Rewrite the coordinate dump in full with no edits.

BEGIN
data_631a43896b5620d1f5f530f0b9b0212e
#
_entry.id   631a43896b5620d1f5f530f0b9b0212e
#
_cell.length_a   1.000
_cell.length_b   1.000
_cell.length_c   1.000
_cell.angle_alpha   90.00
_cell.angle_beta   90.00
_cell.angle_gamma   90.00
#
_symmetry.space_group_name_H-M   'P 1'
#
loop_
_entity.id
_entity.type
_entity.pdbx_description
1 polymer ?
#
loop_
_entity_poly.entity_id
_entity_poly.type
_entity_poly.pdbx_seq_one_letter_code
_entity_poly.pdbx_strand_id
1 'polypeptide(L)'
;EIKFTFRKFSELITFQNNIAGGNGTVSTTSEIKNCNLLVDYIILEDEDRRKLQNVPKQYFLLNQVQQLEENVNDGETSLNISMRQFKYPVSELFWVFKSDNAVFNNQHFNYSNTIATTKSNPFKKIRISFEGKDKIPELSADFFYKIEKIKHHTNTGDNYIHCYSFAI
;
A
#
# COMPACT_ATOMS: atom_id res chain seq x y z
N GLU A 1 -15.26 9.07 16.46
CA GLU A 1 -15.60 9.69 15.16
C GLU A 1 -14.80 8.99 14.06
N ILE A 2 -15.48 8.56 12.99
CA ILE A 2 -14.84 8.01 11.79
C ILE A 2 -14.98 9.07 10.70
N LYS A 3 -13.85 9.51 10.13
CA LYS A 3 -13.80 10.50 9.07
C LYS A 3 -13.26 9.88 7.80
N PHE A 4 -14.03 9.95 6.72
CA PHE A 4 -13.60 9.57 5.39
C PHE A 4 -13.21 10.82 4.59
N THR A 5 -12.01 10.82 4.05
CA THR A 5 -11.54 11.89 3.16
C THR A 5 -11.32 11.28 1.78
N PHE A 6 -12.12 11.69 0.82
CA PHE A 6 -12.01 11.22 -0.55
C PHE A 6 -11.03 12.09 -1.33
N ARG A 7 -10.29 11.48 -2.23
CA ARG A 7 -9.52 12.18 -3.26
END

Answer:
data_631a43896b5620d1f5f530f0b9b0212e
#
_entry.id   631a43896b5620d1f5f530f0b9b0212e
#
_cell.length_a   1.000
_cell.length_b   1.000
_cell.length_c   1.000
_cell.angle_alpha   90.00
_cell.angle_beta   90.00
_cell.angle_gamma   90.00
#
_symmetry.space_group_name_H-M   'P 1'
#
loop_
_entity.id
_entity.type
_entity.pdbx_description
1 polymer ?
#
loop_
_entity_poly.entity_id
_entity_poly.type
_entity_poly.pdbx_seq_one_letter_code
_entity_poly.pdbx_strand_id
1 'polypeptide(L)'
;EIKFTFRKFSELITFQNNIAGGNGTVSTTSEIKNCNLLVDYIILEDEDRRKLQNVPKQYFLLNQVQQLEENVNDGETSLNISMRQFKYPVSELFWVFKSDNAVFNNQHFNYSNTIATTKSNPFKKIRISFEGKDKIPELSADFFYKIEKIKHHTNTGDNYIHCYSFAI
;
A
#
# COMPACT_ATOMS: atom_id res chain seq x y z
N GLU A 1 -15.26 9.07 16.46
CA GLU A 1 -15.60 9.69 15.16
C GLU A 1 -14.80 8.99 14.06
N ILE A 2 -15.48 8.56 12.99
CA ILE A 2 -14.84 8.01 11.79
C ILE A 2 -14.98 9.07 10.70
N LYS A 3 -13.85 9.51 10.13
CA LYS A 3 -13.80 10.50 9.07
C LYS A 3 -13.26 9.88 7.80
N PHE A 4 -14.03 9.95 6.72
CA PHE A 4 -13.60 9.57 5.39
C PHE A 4 -13.21 10.82 4.59
N THR A 5 -12.01 10.82 4.05
CA THR A 5 -11.54 11.89 3.16
C THR A 5 -11.32 11.28 1.78
N PHE A 6 -12.12 11.69 0.82
CA PHE A 6 -12.01 11.22 -0.55
C PHE A 6 -11.03 12.09 -1.33
N ARG A 7 -10.29 11.48 -2.23
CA ARG A 7 -9.52 12.18 -3.26